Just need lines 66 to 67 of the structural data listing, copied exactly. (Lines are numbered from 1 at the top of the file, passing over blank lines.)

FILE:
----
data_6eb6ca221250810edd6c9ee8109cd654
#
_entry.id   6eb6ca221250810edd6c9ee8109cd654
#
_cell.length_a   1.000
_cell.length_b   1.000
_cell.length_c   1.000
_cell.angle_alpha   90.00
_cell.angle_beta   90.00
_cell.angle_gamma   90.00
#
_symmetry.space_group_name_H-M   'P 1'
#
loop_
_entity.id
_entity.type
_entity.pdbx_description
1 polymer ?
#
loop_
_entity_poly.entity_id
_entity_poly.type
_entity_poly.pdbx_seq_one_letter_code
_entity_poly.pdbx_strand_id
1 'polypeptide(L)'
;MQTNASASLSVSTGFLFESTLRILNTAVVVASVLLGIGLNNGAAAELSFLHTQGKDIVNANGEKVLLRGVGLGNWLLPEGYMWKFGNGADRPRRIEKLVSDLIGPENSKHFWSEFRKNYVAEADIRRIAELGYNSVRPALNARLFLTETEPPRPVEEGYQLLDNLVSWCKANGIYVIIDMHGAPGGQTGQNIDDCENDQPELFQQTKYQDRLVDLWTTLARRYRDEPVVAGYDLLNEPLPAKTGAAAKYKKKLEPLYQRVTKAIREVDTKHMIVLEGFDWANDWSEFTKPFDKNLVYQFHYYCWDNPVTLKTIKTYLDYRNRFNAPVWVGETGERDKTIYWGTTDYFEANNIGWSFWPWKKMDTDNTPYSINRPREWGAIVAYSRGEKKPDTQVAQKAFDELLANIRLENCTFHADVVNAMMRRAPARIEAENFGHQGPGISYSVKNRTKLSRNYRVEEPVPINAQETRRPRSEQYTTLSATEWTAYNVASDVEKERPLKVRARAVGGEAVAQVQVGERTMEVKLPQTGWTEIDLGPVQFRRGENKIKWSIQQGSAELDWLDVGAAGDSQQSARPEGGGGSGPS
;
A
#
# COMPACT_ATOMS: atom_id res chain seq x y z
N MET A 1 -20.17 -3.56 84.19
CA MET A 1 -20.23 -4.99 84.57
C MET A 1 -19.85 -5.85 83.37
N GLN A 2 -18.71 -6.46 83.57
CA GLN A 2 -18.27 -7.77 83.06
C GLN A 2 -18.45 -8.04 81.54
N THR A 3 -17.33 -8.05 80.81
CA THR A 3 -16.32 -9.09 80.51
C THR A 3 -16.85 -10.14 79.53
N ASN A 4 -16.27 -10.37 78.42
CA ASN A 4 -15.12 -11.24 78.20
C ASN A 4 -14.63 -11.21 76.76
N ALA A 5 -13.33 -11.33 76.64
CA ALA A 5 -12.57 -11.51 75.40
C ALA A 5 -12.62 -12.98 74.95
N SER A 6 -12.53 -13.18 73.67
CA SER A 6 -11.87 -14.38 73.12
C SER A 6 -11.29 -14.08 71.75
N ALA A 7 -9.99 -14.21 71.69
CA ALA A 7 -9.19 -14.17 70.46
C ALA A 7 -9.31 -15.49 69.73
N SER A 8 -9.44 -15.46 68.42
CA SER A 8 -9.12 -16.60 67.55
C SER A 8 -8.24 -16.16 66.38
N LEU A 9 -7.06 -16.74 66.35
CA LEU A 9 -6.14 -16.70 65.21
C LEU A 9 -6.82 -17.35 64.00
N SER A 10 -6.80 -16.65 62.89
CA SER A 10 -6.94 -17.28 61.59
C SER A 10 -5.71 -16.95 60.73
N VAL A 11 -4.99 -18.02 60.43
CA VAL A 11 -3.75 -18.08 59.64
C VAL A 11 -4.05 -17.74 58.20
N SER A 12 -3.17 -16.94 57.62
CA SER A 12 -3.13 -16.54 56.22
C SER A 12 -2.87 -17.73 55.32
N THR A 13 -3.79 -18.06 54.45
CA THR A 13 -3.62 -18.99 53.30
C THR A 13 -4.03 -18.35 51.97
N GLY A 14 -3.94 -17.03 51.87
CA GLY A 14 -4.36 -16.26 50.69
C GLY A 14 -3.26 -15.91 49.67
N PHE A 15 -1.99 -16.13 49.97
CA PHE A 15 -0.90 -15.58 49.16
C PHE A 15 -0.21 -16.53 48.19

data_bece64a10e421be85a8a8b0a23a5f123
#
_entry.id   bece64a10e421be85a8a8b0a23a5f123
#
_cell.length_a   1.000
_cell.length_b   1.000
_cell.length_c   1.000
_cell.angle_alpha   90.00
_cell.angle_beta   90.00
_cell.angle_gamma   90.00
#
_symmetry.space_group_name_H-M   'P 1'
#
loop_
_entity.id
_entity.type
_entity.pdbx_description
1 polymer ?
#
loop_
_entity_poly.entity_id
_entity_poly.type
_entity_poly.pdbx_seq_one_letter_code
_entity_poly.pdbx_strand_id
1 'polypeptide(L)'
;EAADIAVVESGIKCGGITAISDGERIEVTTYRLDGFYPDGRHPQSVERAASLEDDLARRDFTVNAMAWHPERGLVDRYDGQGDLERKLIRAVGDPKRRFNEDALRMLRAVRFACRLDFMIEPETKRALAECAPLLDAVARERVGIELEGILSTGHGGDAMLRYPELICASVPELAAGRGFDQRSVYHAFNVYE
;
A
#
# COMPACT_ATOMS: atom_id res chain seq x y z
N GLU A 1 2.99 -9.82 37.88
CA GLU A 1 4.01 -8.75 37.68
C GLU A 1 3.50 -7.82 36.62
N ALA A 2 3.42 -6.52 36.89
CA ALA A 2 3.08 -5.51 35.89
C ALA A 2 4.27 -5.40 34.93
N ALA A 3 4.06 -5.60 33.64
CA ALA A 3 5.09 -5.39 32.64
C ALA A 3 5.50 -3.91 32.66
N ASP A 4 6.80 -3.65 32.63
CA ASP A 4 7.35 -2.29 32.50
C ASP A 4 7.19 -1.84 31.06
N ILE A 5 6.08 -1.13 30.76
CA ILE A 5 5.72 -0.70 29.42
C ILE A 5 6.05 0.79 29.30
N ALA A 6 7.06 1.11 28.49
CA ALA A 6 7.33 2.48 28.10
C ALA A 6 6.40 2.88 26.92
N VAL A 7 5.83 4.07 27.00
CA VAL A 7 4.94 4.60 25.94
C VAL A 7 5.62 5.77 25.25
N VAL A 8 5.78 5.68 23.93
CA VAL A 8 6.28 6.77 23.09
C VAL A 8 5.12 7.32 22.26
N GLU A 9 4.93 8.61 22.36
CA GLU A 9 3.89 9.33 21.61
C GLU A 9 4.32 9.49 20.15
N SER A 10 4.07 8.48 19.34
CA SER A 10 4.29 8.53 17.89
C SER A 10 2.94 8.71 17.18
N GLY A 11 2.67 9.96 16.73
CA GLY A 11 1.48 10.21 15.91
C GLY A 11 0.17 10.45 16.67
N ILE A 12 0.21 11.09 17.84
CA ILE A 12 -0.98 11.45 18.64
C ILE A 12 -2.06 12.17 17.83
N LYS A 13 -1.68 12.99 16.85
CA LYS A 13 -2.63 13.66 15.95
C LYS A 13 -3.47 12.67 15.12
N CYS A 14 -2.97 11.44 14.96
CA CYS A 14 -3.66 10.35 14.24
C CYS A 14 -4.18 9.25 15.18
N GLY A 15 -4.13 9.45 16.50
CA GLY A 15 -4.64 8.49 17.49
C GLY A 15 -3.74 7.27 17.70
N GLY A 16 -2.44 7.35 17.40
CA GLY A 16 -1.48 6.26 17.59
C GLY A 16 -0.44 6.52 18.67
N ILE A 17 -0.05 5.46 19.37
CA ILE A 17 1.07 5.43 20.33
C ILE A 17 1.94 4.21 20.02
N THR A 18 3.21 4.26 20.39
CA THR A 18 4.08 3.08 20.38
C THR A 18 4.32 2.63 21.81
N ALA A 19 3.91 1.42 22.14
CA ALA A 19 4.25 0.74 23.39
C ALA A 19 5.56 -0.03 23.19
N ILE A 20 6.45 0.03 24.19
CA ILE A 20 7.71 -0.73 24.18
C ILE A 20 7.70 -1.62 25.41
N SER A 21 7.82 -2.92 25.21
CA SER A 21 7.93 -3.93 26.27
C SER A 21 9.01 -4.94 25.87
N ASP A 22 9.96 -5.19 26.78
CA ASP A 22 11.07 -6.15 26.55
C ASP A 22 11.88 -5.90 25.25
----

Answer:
C SER A 12 -2.87 -17.73 55.32
N THR A 13 -3.79 -18.06 54.45